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Ahimsa (Sanskrit: अहिंसा; IASTahimsāPāliavihiṃsā) means 'not to injure' and refers to a key virtue in Indian religions. The word is derived from the Sanskrit root hiṃs – to strike; hiṃsā is injury or harm, a-hiṃsā is the opposite of this, i.e. cause no injury, do no harm. Ahimsa is also referred to as nonviolence, and it applies to all living beings—including all animals—in ancient Indian religions.

Ahimsa is one of the cardinal virtues and an important tenet of JainismHinduism, and Buddhism. Ahimsa is a multidimensional concept, inspired by the premise that all living beings have the spark of the divine spiritual energy; therefore, to hurt another being is to hurt oneself. Ahimsa has also been related to the notion that any violence has karmic consequences. While ancient scholars of Hinduism pioneered and over time perfected the principles of Ahimsa, the concept reached an extraordinary status in the ethical philosophy of Jainism. Most popularly, Mahatma Gandhi strongly believed in the principle of ahimsa.

Ahimsa's precept of 'cause no injury' includes one's deeds, words, and thoughts.[11][12] Classical literature of Hinduism such as Mahabharata and Ramayana, as well as modern scholars[13] debate principles of Ahimsa when one is faced with war and situations requiring self-defence. The historic literature from India and modern discussions have contributed to theories of Just War, and theories of appropriate self-defence.


The word Ahimsa—sometimes spelled as Ahinsa—is derived from the Sanskrit root hiṃs – to strike; hiṃsā is injury or harm, a-hiṃsā is the opposite of this, i.e. non harming or nonviolence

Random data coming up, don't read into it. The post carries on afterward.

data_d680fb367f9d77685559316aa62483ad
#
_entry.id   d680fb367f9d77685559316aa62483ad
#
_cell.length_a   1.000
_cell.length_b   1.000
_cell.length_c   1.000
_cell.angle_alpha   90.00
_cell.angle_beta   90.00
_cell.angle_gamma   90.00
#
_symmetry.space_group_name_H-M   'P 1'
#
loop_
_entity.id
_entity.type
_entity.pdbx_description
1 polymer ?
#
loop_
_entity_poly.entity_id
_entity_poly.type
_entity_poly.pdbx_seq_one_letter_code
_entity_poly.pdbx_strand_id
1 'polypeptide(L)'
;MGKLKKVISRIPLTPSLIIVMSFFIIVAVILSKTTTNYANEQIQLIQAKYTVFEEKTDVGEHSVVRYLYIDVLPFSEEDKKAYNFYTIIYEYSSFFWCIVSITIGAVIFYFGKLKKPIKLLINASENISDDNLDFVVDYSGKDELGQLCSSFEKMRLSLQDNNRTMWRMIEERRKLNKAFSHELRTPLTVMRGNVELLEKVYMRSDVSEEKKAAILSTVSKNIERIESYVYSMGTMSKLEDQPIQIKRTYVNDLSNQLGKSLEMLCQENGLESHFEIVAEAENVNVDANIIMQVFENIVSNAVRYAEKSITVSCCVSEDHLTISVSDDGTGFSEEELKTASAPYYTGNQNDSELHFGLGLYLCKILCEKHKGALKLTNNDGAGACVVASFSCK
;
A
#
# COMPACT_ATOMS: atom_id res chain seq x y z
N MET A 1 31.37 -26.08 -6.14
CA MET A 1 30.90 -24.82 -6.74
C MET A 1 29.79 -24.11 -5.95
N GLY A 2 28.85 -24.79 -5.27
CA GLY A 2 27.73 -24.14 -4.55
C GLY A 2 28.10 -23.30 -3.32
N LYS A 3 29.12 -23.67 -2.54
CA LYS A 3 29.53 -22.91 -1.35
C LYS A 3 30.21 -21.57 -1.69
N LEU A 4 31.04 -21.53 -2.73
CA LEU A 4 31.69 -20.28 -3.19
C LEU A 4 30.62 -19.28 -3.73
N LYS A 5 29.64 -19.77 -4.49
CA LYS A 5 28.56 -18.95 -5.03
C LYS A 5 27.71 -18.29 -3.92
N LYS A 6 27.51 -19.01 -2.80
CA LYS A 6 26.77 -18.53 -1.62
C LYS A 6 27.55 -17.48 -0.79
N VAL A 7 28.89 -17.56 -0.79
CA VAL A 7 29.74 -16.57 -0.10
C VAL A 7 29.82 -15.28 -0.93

There is a debate on the origins of the word Ahimsa, and how its meaning evolved. Mayrhofer as well as Dumot suggest the root word may be han which means kill, which leads to the interpretation that ahimsa means do not kill. Schmidt as well as Bodewitz explain the proper root word is hiṃs and the Sanskrit verb hinasti, which leads to the interpretation ahimsa means do not injure, or do not hurt. Wackernagel-Debrunner concur with the latter explanation. 

Ancient texts use ahimsa to mean non-injury, a broader concept than non-violence. Non-injury implies not killing others, as well as not hurting others mentally or verbally; it includes avoiding all violent means—including physical violence—anything that injures others. In classical Sanskrit literature of Hinduism, another word Adrohi is sometimes used instead of Ahimsa, as one of the cardinal virtues necessary for moral life. One example is in Baudhayana Dharmasutra 2.6.23: वाङ्-मनः-कर्म-दण्डैर् भूतानाम् अद्रोही (One who does not injure others with words, thoughts or acts is named Adrohi). 


Ahimsa is imperative for practitioners of Patañjali's eight limb Raja yoga system. It is included in the first limb and is the first of five Yamas (self restraints) which, together with the second limb, make up the code of ethical conduct in Yoga philosophy. Ahimsa is also one of the ten Yamas in Hatha Yoga according to verse 1.1.17 of its classic manual Hatha Yoga Pradipika. The significance of Ahimsa as the very first restraint in the very first limb of Yoga (Yamas), is that it defines the necessary foundation for progress through Yoga. It is a precursor to Asana, implying that success in Yogasana can be had only if the self is purified in thought, word and deed through the self-restraint of Ahimsa.

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